University of Toronto Ph.D. student David Madras says many of today's algorithms are good at making accurate predictions, but don't know how to handle uncertainty well. If a badly calibrated algorithm makes the wrong decision, it's usually very wrong.
"A human user might understand a situation better than a computer, whether it's information not available because it's very qualitative in nature, or something happening in the real world that didn't get inputted into the algorithm," says Madras, a machine learning researcher in the department of computer science who is also affiliated with the Vector Institute for Artificial Intelligence.
"Both can be very important and can have an effect on what predictions should be [made]."
Madras is presenting his research, "Predict Responsibly: Increasing Fairness by Learning to Defer," at the International Conference on Learning Representations (ICLR), in Vancouver this week.The conference is focused on the methods and performance of machine learning and brings together leaders in the field.
Madras says he and Toniann Pitassi, a professor in U of T's departments of computer science and mathematics and a computational theory expert who also explores computational fairness, as well as Richard Zemel, a U of T professor of computer science and research director of the Vector Institute, have developed their model with fairness in mind. Where there is a degree of uncertainty, an algorithm must have the option to answer, "I don't know" and defer its decision to a human user.
Madras explains if Facebook were to use an algorithm to automatically tag people in images, it's maybe not so important if the tagging is done wrong. But when individual outcomes are high-impact, the risk can be greater. He says the model hasn't been applied yet to any specific application, but rather the researchers are thinking of the types of ways it could be used in real world cases.
"In medical settings, it can be important to output something that can be interpreted – there's some amount of uncertainty surrounding its prediction – and a doctor should decide if treatment should be given."
Madras' graduate supervisor Zemel, who will take up an NSERC Industrial Research Chair in Machine Learning this summer, is also examining how machine learning can be made to be more expressive, controllable and fair.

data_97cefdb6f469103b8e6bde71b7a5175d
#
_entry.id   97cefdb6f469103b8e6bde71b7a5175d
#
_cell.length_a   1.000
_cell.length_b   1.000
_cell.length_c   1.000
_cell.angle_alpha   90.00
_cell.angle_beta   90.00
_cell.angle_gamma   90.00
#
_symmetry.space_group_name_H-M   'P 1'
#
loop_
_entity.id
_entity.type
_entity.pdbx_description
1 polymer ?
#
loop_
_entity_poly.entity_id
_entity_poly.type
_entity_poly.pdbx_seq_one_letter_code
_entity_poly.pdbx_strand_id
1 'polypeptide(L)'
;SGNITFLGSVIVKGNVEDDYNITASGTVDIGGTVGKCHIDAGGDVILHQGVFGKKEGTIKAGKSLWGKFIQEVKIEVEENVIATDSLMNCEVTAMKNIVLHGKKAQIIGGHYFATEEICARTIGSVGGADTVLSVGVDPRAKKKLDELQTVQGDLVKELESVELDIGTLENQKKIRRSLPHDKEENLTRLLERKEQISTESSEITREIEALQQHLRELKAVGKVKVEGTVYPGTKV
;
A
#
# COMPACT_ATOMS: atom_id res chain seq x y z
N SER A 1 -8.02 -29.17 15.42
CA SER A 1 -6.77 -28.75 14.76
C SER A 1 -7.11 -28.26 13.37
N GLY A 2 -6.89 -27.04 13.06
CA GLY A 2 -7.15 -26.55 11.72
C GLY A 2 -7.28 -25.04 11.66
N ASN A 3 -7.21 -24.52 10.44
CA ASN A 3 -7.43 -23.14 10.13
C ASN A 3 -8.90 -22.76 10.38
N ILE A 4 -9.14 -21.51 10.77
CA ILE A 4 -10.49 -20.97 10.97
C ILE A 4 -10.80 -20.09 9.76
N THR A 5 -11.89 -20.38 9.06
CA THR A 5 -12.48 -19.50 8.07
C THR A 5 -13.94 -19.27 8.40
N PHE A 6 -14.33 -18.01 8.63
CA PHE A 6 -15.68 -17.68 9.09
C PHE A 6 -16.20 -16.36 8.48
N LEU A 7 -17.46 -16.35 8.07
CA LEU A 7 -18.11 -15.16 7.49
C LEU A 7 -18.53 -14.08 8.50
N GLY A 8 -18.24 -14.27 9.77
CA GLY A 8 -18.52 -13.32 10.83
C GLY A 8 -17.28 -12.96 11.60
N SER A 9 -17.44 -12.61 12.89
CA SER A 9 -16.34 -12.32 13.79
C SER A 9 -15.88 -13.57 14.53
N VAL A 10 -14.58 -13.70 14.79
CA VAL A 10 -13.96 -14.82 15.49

Zemel says machine learning based on historical data, such as whether a bank loan was approved or the length of prison sentences, will naturally pick up on biases. And the biases in the data set can play out in a machine's predictions, he says.
"In this paper, we think a lot about an external decision-maker. In order to train up our model, we have to use historical decisions that are made by decision-makers. The outcomes of those decisions, created by existing decision-makers, can be themselves biased or in a sense incomplete."
Madras believes the increased focus on algorithmic fairness alongside issues of privacy, security and safety, will help make machine learning more applicable to high-stakes applications.
"It's raising important questions about the role of an automated system that's making important decisions, and how to get [them] to predict in ways that we want them to."
Madras says he's continuing to think about issues of fairness and related areas, like causality: Two things can be correlated – because they occur together frequently – but that doesn't mean that one causes the other.
"If an algorithm is deciding when to give someone a loan, it might learn that people who live in a certain postal code are less likely to pay back loans. But that can be a source of unfairness. It's not like living in a certain postal code makes you less likely to pay back a loan," he says.
"It's an interesting and important set of problems to be working on."